Trump Says Funding For Historically Black Colleges Might Be Unconstitutional
On Friday, buried near the end of an official statement on signing of the Consolidated Appropriations Act, President Donald Trump sent a message that reportedly stunned many in the Department of Education. Namely, Trump said funding for historically black colleges might be unconstitutional, imperiling the relationship between the government and some of the country's longest-standing historically black institutions of higher learning.
This isn't the first time the community of historically black colleges and universities (HBCUs) has been rankled by the Trump administration. Back in March, representatives from America's HBCUs hoped that a White House meeting with Trump would pave the way for an increase in federal funding, only to learn when the president's proposed budget was released that he wanted to cut their funding by more than $80 million.
What was included in Trump's Friday statement, however, is far more grave and worrying for HBCUs and their advocates. Referring to federal funding for HBCUs as a distribution of "benefits on the basis of race, ethnicity, and gender," it suggested that such funding might be in violation of the U.S. Constitution.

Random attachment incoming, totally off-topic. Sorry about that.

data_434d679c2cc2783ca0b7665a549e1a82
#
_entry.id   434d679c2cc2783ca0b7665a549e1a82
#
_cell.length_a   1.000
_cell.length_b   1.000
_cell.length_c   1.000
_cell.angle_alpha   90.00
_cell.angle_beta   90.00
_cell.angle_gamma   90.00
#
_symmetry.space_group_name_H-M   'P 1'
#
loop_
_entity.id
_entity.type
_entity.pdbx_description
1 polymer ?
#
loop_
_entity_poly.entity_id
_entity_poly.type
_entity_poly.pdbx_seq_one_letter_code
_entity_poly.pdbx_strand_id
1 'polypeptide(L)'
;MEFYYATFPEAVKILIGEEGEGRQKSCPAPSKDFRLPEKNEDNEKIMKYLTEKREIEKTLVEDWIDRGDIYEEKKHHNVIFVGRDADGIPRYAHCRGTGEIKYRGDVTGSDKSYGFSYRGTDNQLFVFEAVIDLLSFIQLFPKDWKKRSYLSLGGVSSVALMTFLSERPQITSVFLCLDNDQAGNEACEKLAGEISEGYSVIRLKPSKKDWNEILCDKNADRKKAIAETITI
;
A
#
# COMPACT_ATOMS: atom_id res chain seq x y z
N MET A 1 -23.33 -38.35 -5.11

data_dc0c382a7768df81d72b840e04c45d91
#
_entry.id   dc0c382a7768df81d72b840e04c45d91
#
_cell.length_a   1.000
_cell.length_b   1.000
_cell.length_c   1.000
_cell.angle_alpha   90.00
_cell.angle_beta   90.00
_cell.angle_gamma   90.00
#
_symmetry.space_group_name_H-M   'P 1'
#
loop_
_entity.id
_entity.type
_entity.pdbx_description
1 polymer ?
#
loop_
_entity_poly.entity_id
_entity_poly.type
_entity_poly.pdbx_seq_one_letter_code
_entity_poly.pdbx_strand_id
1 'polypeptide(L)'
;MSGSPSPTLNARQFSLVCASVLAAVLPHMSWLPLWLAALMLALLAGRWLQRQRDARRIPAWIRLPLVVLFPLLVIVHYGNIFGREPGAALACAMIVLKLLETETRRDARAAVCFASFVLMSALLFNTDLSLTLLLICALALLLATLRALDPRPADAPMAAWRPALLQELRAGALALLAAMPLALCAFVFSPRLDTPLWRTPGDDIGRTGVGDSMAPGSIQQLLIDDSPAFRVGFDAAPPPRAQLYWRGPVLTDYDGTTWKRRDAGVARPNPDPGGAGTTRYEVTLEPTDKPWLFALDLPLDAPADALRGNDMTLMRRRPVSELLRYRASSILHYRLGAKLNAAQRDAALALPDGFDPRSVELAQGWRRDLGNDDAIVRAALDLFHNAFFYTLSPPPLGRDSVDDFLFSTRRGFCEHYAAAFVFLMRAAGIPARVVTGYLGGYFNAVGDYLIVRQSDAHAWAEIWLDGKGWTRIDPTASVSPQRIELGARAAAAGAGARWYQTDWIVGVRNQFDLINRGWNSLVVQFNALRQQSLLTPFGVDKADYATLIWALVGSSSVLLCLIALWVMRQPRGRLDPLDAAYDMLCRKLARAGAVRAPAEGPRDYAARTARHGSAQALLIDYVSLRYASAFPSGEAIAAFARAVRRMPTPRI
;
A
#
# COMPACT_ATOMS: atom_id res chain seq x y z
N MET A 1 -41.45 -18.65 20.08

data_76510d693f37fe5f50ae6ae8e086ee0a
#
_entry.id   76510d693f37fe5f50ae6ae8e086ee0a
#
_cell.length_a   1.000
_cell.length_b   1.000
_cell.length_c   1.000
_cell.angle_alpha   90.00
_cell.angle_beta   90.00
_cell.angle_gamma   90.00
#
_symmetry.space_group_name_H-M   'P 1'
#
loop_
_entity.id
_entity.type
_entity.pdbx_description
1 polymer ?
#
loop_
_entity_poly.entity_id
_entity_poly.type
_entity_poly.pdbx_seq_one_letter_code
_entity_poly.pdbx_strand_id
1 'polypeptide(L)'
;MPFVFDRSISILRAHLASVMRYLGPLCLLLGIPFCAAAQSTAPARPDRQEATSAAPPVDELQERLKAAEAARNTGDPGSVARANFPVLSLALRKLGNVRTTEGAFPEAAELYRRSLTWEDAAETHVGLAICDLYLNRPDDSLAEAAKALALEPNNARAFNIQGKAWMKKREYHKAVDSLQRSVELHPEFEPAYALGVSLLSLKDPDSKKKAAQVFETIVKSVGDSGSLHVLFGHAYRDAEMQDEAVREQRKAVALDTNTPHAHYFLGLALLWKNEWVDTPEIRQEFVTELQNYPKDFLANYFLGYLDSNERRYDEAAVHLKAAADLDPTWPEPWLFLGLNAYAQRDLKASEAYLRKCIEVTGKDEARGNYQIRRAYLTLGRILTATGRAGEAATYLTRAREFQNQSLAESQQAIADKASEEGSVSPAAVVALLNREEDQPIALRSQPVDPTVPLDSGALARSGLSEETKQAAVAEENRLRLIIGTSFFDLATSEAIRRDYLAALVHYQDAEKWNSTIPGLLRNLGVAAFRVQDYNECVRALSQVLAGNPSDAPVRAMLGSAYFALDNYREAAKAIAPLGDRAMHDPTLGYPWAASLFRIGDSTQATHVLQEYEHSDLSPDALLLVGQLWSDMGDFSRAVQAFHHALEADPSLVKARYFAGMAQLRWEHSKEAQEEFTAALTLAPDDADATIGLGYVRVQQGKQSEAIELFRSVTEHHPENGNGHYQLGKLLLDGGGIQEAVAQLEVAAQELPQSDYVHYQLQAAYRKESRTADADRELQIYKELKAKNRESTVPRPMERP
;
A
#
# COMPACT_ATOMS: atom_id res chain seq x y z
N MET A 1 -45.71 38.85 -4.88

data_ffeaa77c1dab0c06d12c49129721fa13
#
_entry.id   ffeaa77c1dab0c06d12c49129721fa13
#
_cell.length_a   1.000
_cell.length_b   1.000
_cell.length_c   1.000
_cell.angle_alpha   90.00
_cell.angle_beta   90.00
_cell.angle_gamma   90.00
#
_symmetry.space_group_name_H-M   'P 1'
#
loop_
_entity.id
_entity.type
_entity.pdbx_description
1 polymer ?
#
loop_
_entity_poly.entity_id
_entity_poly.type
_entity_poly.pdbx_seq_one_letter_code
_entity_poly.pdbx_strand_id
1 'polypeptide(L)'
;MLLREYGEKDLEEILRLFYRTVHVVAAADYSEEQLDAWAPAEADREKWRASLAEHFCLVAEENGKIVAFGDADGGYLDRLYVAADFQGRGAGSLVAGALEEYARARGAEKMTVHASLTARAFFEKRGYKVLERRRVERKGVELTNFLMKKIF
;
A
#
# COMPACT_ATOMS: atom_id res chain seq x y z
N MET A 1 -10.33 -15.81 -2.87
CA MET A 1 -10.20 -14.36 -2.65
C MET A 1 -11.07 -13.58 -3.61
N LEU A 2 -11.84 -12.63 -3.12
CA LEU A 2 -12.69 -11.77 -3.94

My Administration shall treat provisions that allocate benefits on the basis of race, ethnicity, and gender ... in a manner consistent with the requirement to afford equal protection of the laws under the Due Process Clause of the Constitution's Fifth Amendment.
One of the provisions the statement referenced is the "Historically Black College and University Capital Financing Program Account."
According to Politico, a White House spokesperson downplayed the importance of this rather ominous line, although they didn't deny that it reflected a judgment about provisions that could "conflict with his constitutional authority and duties."
President Trump has identified certain provisions in the appropriations bill that could, in some circumstances, conflict with his constitutional authority and duties. The brief, routine signing statement simply indicates that the President will interpret those provisions consistent with the Constitution.
The spokesperson also lauded the "big wins" in the spending bill the statement referred to, including hikes to military spending and border security. But for HBCUs and the students and communities they serve, those "big wins" are little more than cold comfort.
Marybeth Gasman, a University of Pennsylvania professor, told The Washington Post on Saturday that she wishes Trump didn't even know what HBCUs are.
I would rather have Trump do nothing with HBCUs — not even know they exist. He will see them as a handout. He doesn’t understand that he was given a leg up by his rich father. He doesn’t see that other people need help from programs because of past discrimination and inequity.
As it stands now, America's HBCUs reportedly draw a combined $577 million in federal funds. Needless to say, that funding disappearing would punch a gaping budgetary hole in the fiscal health of these institutions. And while there's no guarantee that will happen just yet, the fact that the groundwork is even being laid is rightly being treated as serious cause for concern.